Sheffield doctor’s cancer screening plea after shock diagnosis

Dr Maria Read, of Dovercourt Surgery, was diagnosed with bowel cancer after taking part in the NHS's home screening programme. Picture: Andrew Roe
Dr Maria Read, of Dovercourt Surgery, was diagnosed with bowel cancer after taking part in the NHS's home screening programme. Picture: Andrew Roe

For years Sheffield GP Dr Maria Read’s daily life has been dedicated to spotting the signs and symptoms of all manner of ailments.

But when she herself was diagnosed with a serious condition, it came as a ‘bolt from the blue’.

The 67-year-old, a partner at Dovercourt Road Surgery in Skye Edge, was told she had bowel cancer after taking part in the home screening programme run by the NHS.

“I felt perfectly fine so it was a real shock to find there was anything wrong,” said Dr Read.

“I hadn’t got any of the risk factors – I’ve never smoked, I eat lots of fruit and vegetables, I exercise, I’m maybe just a few pounds overweight but nothing of great significance, and I had no family history of bowel cancer.

“It proves you can’t rely on waiting to get ill. It can hit anybody at any time.”

However, as the doctor’s illness was picked up early, it meant she could undergo quick surgery at the Northern General Hospital, completely removing all traces of the cancer and offering her an excellent prognosis.

But too few people take up the offer of screening, despite the fact that bowel cancer is the second most fatal cancer in the UK. Three years ago the annual death toll stood at 16,187, according to the most recent figures from Cancer Research UK.

The screening test is offered to people aged over 60, but only just over half of those invited to take part do so.

Dr Read sent her sample through the post at Christmastime last year, and a result came back in mid-January revealing it was ‘abnormal’.

A colonoscopy appointment was then arranged at the Northern General.

“Again I wasn’t expecting anything – I felt absolutely fine – but I was diagnosed with cancer. It was just quite a shock, a complete bolt from the blue,” said the doctor, who is a mother-of-three and grandmother.

“I’m a GP so I always thought I would know if something was wrong. The day before the result came through I’d booked to go on holiday to Africa. I never thought twice about it being abnormal.”

The endoscopist who carried out the examination spotted the cancer ‘almost at the end of the test’, Dr Read said.

“She kept saying it was fine, she was surprised when she found it. She took biopsies and said to me straight away ‘This is cancer’.”

But she added: “It was very localised, there was no sign of any spread.”

The next step was to undergo keyhole surgery in February.

“The whole thing was really slick. I can’t praise them enough. I don’t need any more treatment and have a 95 per cent chance of surviving for more than five years.”

She said it proved that screening is ‘there for a purpose’.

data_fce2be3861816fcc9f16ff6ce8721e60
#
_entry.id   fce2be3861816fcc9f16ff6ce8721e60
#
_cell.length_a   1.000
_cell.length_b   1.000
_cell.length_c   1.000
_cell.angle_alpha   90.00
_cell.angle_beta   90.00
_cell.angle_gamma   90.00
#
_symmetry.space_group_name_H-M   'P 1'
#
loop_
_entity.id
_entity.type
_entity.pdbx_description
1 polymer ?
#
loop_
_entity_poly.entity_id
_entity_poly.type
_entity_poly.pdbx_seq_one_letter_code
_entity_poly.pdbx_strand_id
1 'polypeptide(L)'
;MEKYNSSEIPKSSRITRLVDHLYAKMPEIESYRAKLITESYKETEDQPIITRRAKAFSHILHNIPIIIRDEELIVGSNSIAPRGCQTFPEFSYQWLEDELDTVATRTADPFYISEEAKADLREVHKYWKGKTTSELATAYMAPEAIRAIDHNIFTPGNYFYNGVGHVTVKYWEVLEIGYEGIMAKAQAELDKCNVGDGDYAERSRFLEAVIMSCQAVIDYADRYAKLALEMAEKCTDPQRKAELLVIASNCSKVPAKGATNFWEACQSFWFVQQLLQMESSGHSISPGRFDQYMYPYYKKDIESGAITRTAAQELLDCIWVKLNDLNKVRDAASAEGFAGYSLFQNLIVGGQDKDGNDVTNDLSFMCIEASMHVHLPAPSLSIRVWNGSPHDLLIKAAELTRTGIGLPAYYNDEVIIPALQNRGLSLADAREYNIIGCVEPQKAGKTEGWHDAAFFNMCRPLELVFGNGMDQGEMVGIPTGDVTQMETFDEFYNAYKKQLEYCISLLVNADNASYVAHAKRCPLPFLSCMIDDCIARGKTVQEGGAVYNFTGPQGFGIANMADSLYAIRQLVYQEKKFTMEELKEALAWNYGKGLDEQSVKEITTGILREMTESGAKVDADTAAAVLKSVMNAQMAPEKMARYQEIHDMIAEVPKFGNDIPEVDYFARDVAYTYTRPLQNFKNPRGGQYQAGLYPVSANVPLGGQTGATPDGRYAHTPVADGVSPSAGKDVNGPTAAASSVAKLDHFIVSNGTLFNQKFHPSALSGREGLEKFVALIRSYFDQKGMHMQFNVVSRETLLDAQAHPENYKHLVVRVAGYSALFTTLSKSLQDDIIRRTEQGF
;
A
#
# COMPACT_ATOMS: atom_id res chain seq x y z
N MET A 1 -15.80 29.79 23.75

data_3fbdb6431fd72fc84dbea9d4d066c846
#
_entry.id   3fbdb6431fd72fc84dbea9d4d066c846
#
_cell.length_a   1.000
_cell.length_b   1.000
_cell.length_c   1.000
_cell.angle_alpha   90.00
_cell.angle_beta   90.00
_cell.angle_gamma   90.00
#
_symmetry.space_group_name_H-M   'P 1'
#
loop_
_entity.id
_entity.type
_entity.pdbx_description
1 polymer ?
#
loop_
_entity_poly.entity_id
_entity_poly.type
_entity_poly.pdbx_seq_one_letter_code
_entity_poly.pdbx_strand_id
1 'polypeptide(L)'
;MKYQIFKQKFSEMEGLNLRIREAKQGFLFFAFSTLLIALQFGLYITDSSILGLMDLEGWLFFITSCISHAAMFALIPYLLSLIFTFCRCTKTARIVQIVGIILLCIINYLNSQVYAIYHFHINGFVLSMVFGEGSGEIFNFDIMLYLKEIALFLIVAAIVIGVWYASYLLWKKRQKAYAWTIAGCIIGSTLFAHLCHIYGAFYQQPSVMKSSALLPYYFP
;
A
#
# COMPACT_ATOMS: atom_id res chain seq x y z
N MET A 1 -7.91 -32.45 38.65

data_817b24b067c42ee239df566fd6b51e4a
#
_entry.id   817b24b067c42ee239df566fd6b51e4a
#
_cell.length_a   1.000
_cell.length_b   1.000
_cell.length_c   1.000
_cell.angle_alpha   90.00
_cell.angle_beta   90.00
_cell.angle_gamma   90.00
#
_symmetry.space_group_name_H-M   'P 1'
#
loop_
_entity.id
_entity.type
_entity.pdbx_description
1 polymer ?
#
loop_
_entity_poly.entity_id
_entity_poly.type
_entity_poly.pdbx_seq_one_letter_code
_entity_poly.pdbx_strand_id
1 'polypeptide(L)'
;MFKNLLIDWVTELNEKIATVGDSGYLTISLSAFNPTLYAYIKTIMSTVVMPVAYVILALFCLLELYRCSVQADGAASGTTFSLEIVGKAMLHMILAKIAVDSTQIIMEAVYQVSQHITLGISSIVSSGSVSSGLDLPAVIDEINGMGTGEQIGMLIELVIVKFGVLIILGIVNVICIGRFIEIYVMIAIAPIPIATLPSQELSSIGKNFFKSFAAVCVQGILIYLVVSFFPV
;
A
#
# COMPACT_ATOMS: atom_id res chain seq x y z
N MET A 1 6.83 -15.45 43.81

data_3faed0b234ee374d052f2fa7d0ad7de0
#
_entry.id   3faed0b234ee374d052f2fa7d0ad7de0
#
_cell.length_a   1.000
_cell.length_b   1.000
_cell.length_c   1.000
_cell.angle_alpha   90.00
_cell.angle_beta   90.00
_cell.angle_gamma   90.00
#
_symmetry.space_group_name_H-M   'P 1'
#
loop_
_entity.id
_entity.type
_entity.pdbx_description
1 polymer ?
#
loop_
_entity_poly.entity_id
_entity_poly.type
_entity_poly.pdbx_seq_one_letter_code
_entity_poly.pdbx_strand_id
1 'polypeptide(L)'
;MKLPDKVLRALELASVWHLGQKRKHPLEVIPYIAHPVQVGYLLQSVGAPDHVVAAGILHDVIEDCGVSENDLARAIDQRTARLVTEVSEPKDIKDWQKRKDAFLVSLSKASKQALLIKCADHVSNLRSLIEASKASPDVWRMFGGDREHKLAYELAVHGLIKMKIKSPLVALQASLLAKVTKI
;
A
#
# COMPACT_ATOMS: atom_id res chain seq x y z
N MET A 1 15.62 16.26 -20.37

“The whole point of going for screening is to pick things up early. My surgery was less invasive.

“If you wait until things go wrong – for example, if you notice blood or lose weight – the cancer could be more advanced.”

Earlier this year a survey of more than 3,000 Sheffield residents found that one in four people do not take up screening tests for any type of cancer, or know a symptom of the illness.

In the city, lung cancer is the most commonly diagnosed form of the disease, followed by cancer of the breast, bowel and prostate. Nationally the most common is breast cancer.

Signs of bowel cancer to look out for include persistent abdominal pain, looser bowel movements or blood in stools.

Drinking alcohol, smoking, eating red and processed meat and being overweight are linked to an increased risk of the condition.

“We appreciate it’s not pleasant, but doing the test saves lives,” said Dr Stuart Riley, clinical director of the South Yorkshire and Bassetlaw Screening Centre, which is based at the Northern General.

“Bowel cancer is common but if we pick it up through screening rather than waiting for symptoms it’s much more likely to be early stage cancer and therefore much more likely to be cured.

“Colonoscopy – the telescopic examination of the bowel which is done if a stool test is positive – allows us to remove bowel polyps. Since bowel cancer develops from polyps, removing these polyps prevents cancer.”

People ‘not wanting to think about cancer’ is at least partly the root of the problem, Dr Read believes.

“They don’t like it, especially men – they’re less likely to take up the offer. In France, there is screening, but you have to go to the doctor and pay for the test, then claim back the money, so it’s a lot more fiddly. Here it couldn’t be easier.

“You just have to bite the bullet and do it and not be squeamish.”

Call 0800 7076060 or 0114 2269555 for more information about screening.

There are also support groups in Sheffield – visit www.bowelcancersupport.org for details.